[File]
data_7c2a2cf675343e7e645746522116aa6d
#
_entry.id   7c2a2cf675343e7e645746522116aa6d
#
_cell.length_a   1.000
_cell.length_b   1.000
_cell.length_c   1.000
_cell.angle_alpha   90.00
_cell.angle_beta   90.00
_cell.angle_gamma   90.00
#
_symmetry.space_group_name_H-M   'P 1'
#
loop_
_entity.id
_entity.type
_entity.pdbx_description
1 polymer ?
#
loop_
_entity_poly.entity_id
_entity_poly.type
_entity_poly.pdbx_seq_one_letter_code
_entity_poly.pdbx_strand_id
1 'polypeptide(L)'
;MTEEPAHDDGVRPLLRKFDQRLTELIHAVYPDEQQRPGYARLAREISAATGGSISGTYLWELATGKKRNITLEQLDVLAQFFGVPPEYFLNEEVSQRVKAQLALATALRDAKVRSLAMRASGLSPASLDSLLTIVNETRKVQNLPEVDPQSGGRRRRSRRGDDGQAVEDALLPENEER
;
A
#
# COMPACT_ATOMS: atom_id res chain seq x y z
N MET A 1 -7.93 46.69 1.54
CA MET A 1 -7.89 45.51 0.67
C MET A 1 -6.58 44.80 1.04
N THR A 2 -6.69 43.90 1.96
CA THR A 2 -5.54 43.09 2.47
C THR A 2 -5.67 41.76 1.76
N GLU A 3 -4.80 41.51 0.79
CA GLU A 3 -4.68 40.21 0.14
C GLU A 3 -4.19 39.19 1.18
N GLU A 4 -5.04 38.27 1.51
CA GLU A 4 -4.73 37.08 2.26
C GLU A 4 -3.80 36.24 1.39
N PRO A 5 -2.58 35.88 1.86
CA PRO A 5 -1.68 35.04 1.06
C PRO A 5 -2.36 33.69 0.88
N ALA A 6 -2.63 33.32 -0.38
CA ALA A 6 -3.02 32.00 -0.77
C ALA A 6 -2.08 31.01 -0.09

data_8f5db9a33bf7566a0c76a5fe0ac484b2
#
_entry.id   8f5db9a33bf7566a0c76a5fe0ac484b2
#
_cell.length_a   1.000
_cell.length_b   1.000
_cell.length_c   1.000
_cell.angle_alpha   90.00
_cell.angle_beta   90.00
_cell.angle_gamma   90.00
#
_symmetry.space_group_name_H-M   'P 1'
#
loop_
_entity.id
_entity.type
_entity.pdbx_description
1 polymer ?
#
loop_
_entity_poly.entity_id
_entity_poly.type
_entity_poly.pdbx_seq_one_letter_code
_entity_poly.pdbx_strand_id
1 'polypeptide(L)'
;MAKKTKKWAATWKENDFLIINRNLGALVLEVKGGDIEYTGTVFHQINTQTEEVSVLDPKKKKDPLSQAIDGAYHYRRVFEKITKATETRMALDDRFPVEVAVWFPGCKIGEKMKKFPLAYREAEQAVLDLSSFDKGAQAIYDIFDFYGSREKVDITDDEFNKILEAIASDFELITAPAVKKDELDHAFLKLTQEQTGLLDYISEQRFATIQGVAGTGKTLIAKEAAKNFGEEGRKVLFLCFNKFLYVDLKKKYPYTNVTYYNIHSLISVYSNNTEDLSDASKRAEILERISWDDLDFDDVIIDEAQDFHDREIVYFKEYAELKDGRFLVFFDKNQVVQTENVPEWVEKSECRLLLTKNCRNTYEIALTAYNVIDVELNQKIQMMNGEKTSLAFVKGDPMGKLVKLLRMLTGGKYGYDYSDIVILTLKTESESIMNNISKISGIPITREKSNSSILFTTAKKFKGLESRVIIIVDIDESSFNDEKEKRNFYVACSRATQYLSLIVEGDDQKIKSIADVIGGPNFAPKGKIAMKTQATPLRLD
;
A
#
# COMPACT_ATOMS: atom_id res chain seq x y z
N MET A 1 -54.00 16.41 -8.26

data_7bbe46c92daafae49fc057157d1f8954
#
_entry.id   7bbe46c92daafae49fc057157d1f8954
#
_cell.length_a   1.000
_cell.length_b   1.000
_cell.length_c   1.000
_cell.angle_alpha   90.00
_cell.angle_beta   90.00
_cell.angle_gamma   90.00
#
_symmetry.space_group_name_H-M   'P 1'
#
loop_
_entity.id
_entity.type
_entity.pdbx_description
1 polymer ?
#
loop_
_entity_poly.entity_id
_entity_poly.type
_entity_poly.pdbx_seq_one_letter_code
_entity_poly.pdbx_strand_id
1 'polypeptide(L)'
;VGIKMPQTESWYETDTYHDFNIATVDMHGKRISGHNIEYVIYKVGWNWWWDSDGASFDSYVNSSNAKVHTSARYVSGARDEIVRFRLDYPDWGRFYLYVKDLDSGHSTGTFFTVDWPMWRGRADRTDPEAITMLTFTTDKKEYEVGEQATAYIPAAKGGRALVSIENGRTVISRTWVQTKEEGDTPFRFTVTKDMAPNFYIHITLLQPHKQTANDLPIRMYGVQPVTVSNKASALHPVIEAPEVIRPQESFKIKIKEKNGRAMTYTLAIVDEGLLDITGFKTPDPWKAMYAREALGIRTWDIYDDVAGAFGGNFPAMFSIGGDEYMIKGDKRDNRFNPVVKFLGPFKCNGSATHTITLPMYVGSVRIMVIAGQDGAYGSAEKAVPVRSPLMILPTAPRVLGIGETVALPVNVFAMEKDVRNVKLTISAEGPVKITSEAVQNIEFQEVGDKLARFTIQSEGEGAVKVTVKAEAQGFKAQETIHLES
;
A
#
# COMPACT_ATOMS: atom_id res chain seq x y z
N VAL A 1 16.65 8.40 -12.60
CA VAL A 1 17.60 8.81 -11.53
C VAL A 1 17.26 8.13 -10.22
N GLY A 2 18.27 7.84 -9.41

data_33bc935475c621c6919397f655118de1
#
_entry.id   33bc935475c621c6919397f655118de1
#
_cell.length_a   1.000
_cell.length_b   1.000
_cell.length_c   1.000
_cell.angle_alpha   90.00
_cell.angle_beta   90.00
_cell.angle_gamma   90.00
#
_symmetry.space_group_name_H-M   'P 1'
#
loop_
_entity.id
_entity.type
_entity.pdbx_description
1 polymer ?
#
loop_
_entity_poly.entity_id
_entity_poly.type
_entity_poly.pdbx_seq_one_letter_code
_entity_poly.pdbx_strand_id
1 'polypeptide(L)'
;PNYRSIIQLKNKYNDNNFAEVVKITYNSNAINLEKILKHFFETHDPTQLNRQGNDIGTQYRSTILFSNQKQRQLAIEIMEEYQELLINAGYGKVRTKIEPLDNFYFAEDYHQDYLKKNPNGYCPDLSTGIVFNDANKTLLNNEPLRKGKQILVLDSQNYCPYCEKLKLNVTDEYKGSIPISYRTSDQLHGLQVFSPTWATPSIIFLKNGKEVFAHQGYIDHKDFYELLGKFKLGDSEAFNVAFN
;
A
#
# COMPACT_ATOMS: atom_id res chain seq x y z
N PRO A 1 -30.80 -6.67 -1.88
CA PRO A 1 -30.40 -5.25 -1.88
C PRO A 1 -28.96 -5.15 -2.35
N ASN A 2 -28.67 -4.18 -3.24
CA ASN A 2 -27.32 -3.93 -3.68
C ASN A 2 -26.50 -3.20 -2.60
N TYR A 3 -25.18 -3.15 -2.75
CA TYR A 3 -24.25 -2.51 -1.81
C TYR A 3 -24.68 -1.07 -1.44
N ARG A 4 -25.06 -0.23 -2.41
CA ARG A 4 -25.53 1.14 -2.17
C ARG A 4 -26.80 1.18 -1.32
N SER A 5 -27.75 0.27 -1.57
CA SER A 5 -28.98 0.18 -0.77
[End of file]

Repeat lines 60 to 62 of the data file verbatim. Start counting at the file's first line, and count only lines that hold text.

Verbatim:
_symmetry.space_group_name_H-M   'P 1'
#
loop_